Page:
asked the Minister for Agriculture the total tonnage of sugar and sugar products exported to Britain and Northern Ireland and the total levy paid (a) for the year 1961 and (b) for the half-year ended July, 1962; what is the effect in the shape of relief on this levy of the recent Sugar Agreement made with the British; if he will make a statement on the matter; whether negotiations are still continuing with the British to end the apparent breach of the 1948 Trade Agreement; and when a successful conclusion can be hoped for.
Ceisteanna—Questions. Oral Answers. - Exports of Sugar.
Exports of refined sugar to Britain and the Six Counties amounted to 11,700 tons in 1961 and to 6,340 tons in the first half of 1962. The estimated quantities of sugar used in sugar-containing goods exported to these areas during the same periods were 21,000 tons and 11,000 tons respectively. Particulars of the amount of levy collected by the British authorities on these exports are not available to my Department.
The British sugar levy — which is payable on all sugar marketed in Britain, whether it is produced in that country or imported—was increased as from the 30th December, 1961, and the effect of the recent Agreement is to offset largely the adverse incidence of this increase on our exports. Under this Agreement our position is similar to that of South Africa, with which country also Britain has preferential trade agreements and I do not think there is anything further I can add with reference to Trade Agreement aspects except to refer the Deputy to the statements made by the Minister for Industry and Commerce in this House on 2nd June, 1960.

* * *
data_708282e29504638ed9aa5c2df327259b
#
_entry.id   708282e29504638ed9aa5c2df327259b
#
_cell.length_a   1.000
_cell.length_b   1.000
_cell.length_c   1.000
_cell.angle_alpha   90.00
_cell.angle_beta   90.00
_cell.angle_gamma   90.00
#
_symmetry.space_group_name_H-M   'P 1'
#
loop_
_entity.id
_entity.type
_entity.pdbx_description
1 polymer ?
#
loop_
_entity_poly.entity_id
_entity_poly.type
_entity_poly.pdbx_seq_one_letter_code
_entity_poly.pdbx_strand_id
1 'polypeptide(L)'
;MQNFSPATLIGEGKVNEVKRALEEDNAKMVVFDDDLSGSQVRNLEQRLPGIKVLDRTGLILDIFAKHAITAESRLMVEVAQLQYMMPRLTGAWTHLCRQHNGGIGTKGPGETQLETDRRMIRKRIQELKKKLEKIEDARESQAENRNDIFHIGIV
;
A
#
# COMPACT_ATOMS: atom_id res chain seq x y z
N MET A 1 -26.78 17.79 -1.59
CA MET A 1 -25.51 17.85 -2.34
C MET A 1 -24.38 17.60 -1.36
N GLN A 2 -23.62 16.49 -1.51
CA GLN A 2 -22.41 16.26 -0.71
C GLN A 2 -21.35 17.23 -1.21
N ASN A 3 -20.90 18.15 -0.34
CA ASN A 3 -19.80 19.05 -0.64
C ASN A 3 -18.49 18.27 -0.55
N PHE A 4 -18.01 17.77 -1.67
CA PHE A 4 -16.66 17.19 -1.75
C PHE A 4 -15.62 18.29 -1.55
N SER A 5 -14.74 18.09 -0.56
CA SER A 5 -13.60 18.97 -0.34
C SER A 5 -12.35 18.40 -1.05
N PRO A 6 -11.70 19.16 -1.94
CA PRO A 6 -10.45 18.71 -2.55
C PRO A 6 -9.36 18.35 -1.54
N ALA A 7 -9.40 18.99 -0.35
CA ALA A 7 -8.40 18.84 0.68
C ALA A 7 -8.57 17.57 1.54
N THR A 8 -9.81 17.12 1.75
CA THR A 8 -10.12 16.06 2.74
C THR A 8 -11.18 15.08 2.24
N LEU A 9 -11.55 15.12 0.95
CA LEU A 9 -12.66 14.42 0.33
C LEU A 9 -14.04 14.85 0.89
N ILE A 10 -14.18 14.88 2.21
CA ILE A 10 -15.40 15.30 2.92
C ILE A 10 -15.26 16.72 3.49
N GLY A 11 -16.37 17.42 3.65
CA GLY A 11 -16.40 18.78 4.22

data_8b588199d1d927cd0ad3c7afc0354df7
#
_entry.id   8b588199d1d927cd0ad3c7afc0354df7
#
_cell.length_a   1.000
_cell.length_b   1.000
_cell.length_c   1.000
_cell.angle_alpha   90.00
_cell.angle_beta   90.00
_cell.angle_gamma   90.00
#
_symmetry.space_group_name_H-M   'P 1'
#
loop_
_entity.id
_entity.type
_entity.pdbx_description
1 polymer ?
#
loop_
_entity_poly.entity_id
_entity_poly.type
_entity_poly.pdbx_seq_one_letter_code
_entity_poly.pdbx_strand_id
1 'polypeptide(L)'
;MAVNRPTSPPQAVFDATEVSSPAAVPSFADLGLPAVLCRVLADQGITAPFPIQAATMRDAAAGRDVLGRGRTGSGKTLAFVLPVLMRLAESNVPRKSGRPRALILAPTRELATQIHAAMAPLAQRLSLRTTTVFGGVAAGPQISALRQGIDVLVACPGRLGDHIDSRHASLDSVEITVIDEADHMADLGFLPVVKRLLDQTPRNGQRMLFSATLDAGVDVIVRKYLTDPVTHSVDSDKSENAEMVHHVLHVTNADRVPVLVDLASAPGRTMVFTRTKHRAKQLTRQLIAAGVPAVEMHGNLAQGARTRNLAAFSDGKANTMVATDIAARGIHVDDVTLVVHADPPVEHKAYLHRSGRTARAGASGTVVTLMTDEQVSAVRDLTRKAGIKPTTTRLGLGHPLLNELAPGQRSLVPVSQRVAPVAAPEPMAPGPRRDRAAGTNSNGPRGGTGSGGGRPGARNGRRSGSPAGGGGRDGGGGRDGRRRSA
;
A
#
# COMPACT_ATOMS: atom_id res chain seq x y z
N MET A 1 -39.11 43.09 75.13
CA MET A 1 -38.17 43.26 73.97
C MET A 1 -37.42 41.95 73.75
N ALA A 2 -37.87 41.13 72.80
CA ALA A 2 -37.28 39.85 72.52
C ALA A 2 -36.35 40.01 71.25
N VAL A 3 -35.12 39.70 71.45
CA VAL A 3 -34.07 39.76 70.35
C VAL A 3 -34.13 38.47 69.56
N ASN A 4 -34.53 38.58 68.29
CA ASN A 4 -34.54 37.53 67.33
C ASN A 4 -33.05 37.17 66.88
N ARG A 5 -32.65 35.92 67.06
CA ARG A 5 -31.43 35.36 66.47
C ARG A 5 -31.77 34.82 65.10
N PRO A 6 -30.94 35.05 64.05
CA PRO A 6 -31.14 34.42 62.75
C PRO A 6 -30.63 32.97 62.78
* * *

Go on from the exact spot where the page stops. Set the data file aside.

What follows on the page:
Could the Minister make it clear does the new agreement, whereby Great Britain undertook to pay £50 per ton for Irish sugar, restore the position to what it was immediately prior to that agreement, or does it operate to eliminate the Imperial Preference levy altogether that came on our sugar some years ago?
I do not think it is exactly equated but it is very nearly equated.
With the increased levy.
Let us assume that in practice it equates. In fact, it puts us back in precisely the same position we were in immediately prior to the recent trade agreement?
That is right, almost.
Is the Minister in a position to state what percentage increase in the beet acreage this will mean over last year?
I think the sugar company made an announcement that it would mean 8,000 more acres.
That would be 8,000 on 70,000.
If it simply operates to put us back in precisely the same position we were in prior to the recent trade agreement, how will it operate to increase the available acreage of beet?
I should have said, perhaps, that the increased acreage of beet also includes provision for exporting sugar to America.
Then it is the American contract which will probably provide the increase in the beet?
Farmers can expect to get a ten per cent. increase in the acreage?
Roughly. That would be the aggregate, of course.
Will this be divided equitably between the counties?
I do not know.